After months of high drama, the Miami City Commission passed the city’s $485 million budget Thursday in a way few expected: quickly and without much debate.
Commissioners did, however, voice concerns about a looming expense.
In January, Miami must make a $45 million payment on a loan it took to finance its share of the PortMiami tunnel dig. The quasi-independent Omni Community Redevelopment Agency is responsible for the expense and is working to secure private financing. But with just three months to go, time is running out, and the city could end up on the hook.
“We have not budgeted the $45 million to pay the amount due,” Commissioner Frank Carollo said. “We have to make sure we do this within the next three months.”
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Commission Chairman Francis Suarez likened the loan payment to an approaching hurricane.
Vice Chairman Marc Sarnoff, who chairs the Omni CRA, said the agency is actively exploring options for paying off the loan. He assured his colleagues that the city would not be saddled with the $45 million payment.
That discussion aside, there was little discord during Thursday’s final budget hearing.
It lasted just two hours, making it one of the shortest budget hearings in years. There was no late-night horse trading, no fireworks on the dais. The hearing stood in sharp contrast to the months that preceded it, when Miami struggled with union negotiations, an unexpected legal battle and a string of high-level staff resignations.
Miami had to fill a $40 million budget hole, much of it created by poorly performing investments by the city’s two pension boards.
To close the gap, city budget officials eliminated vacant positions, scaled back spending and changed the actuarial formula used to calculate Miami’s pension contribution.
Additionally, the four labor unions agreed to about $20 million in employee concessions as part of new, two-year contracts. The police, general employees and sanitation workers ratified their agreements this week, city officials said. The firefighters union was scheduled to finish voting Friday.
While employees had to give up some pension benefits, union leaders were pleased to have a two-year contract in place.
“We’re very happy with the outcome of this deal,” sanitation workers union President Joe Simmons said.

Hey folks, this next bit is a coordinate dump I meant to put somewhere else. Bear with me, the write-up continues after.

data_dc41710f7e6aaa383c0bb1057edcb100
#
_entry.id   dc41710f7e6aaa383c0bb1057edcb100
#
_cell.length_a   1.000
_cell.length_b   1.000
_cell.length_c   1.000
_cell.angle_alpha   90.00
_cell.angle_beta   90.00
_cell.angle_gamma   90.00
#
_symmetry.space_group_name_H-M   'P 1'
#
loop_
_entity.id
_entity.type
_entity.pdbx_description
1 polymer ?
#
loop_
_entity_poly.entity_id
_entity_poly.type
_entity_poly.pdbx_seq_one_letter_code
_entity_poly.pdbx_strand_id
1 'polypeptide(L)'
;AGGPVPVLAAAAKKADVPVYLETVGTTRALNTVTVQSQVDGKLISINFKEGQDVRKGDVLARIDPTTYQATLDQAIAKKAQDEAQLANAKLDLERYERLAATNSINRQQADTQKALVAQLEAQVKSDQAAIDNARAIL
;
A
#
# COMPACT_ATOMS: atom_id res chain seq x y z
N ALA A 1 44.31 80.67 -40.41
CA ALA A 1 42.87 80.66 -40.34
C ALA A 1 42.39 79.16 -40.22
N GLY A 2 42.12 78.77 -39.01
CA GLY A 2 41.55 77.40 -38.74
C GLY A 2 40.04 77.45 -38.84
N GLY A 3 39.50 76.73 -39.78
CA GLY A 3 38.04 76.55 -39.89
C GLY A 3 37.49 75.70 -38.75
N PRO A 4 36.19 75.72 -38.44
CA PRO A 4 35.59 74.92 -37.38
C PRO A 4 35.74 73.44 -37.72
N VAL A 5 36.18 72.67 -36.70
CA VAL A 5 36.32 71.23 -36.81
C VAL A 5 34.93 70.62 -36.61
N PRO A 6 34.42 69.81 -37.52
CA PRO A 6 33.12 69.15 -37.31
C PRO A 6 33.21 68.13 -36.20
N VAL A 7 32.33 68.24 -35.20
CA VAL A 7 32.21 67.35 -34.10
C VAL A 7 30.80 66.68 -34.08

The new tax rate — $8.47 for every $1,000 of taxable assessed property — represents a slight decrease from last year.
Mayor Tomás Regalado had pledged to balance with budget without raising taxes.
“We balanced the budget with no forced concessions, no tax increases, and we increased services,” including expanded trolley services and recycling efforts, Regalado said. “This is the light at the end of the tunnel.”
Regalado said he believes the tunnel payment is unlikely to impact the city’s bottom line.
“The CRA is committed to pay that,” Regalado said. “We don’t foresee any crisis at all.”
The commission approved the budget 4-1, with Commissioner Michelle Spence-Jones voting in opposition. Spence-Jones said the city needed to find ways to raise new revenues to avoid making painful cuts to employee salaries and benefits. Still, she was among the chorus of commissioners who praised Budget Director Danny Alfonso for his efforts.
The budget-building process wasn’t always so smooth.
For the third time in as many years, Miami declared financial urgency, a legal maneuver that would have enabled the city to force employee concessions.
Regalado anticipated forced concessions would be necessary— until the police union won a legal challenge alleging the city had failed to follow procedure when invoking the urgency law.
The Third District Court of Appeal ultimately overturned the lower court, opening the door again to forced concessions. It never came to that.
In other business, the commission bid farewell to longtime City Clerk Priscilla A. Thompson, who is retiring after 32 years. In a tearful speech, Spence-Jones called Thompson “the voice of conscience for all of us up here on the dais.”
City Elections Coordinator Dwight Danie will replace Thompson through January, when the commission will approve a permanent replacement.
Commissioners also approved a pair of high-profile contracts Thursday.
One agreement will enable the Pennsylvania-based convention center management firm SMG to take over operations at the James L. Knight Convention Center in downtown Miami. The city will pay $78,000 for each year of the three-year contract, Public Facilities Director Henry Torre said.
The previous operator, Global Spectrum, had submitted a proposal to continue as the management firm, but lost in the competitive bidding process.
Commissioners also signed off an agreement that will allow the television series Burn Notice to film a seventh season at the old Coconut Grove Convention Center.
Sarnoff had wanted to raze the waterfront convention center to make way for a new public park. But he ultimately agreed to let the series have an additional year in exchange for $450,000 in rent — a $210,000 increase over the current year.
The producers rebuffed Sarnoff’s suggestion to blow up the convention center in the last episode.
Burn Notice has yet to be picked up for a seventh season, but the producers are hopeful they will get the green light soon. The series has pledged not to ask for an eight season at the Coconut Grove site.